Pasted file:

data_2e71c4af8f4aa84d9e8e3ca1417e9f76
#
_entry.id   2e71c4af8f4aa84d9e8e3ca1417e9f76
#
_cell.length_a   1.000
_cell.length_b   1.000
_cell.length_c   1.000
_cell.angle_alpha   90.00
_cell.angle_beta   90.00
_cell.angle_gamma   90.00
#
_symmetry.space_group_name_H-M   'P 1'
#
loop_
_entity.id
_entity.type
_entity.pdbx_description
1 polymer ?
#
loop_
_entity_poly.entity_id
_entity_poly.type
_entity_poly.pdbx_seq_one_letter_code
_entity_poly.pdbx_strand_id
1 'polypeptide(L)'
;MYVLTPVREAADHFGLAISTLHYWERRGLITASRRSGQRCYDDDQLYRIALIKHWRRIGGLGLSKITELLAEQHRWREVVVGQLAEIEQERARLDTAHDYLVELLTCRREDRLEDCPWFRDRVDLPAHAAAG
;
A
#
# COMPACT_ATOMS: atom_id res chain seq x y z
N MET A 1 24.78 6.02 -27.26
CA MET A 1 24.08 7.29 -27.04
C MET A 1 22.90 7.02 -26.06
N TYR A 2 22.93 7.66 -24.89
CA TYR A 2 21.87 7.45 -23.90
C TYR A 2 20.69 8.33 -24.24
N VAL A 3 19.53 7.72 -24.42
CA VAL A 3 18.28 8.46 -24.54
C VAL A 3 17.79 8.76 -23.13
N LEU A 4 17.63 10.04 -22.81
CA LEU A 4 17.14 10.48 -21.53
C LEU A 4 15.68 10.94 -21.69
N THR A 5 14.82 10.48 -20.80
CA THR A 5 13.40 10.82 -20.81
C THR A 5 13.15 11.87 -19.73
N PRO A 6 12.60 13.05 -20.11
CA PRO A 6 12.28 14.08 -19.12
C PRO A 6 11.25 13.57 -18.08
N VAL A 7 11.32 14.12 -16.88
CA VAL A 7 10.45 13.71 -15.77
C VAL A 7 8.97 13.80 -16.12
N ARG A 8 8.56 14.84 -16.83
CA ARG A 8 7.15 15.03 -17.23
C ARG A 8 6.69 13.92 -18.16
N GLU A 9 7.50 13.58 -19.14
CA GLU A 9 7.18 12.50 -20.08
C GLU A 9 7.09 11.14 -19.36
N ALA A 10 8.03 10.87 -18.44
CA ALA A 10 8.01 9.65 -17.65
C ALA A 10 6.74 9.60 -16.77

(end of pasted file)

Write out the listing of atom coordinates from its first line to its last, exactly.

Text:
data_2e71c4af8f4aa84d9e8e3ca1417e9f76
#
_entry.id   2e71c4af8f4aa84d9e8e3ca1417e9f76
#
_cell.length_a   1.000
_cell.length_b   1.000
_cell.length_c   1.000
_cell.angle_alpha   90.00
_cell.angle_beta   90.00
_cell.angle_gamma   90.00
#
_symmetry.space_group_name_H-M   'P 1'
#
loop_
_entity.id
_entity.type
_entity.pdbx_description
1 polymer ?
#
loop_
_entity_poly.entity_id
_entity_poly.type
_entity_poly.pdbx_seq_one_letter_code
_entity_poly.pdbx_strand_id
1 'polypeptide(L)'
;MYVLTPVREAADHFGLAISTLHYWERRGLITASRRSGQRCYDDDQLYRIALIKHWRRIGGLGLSKITELLAEQHRWREVVVGQLAEIEQERARLDTAHDYLVELLTCRREDRLEDCPWFRDRVDLPAHAAAG
;
A
#
# COMPACT_ATOMS: atom_id res chain seq x y z
N MET A 1 24.78 6.02 -27.26
CA MET A 1 24.08 7.29 -27.04
C MET A 1 22.90 7.02 -26.06
N TYR A 2 22.93 7.66 -24.89
CA TYR A 2 21.87 7.45 -23.90
C TYR A 2 20.69 8.33 -24.24
N VAL A 3 19.53 7.72 -24.42
CA VAL A 3 18.28 8.46 -24.54
C VAL A 3 17.79 8.76 -23.13
N LEU A 4 17.63 10.04 -22.81
CA LEU A 4 17.14 10.48 -21.53
C LEU A 4 15.68 10.94 -21.69
N THR A 5 14.82 10.48 -20.80
CA THR A 5 13.40 10.82 -20.81
C THR A 5 13.15 11.87 -19.73
N PRO A 6 12.60 13.05 -20.11
CA PRO A 6 12.28 14.08 -19.12
C PRO A 6 11.25 13.57 -18.08
N VAL A 7 11.32 14.12 -16.88
CA VAL A 7 10.45 13.71 -15.77
C VAL A 7 8.97 13.80 -16.12
N ARG A 8 8.56 14.84 -16.83
CA ARG A 8 7.15 15.03 -17.23
C ARG A 8 6.69 13.92 -18.16
N GLU A 9 7.50 13.58 -19.14
CA GLU A 9 7.18 12.50 -20.08
C GLU A 9 7.09 11.14 -19.36
N ALA A 10 8.03 10.87 -18.44
CA ALA A 10 8.01 9.65 -17.65
C ALA A 10 6.74 9.60 -16.77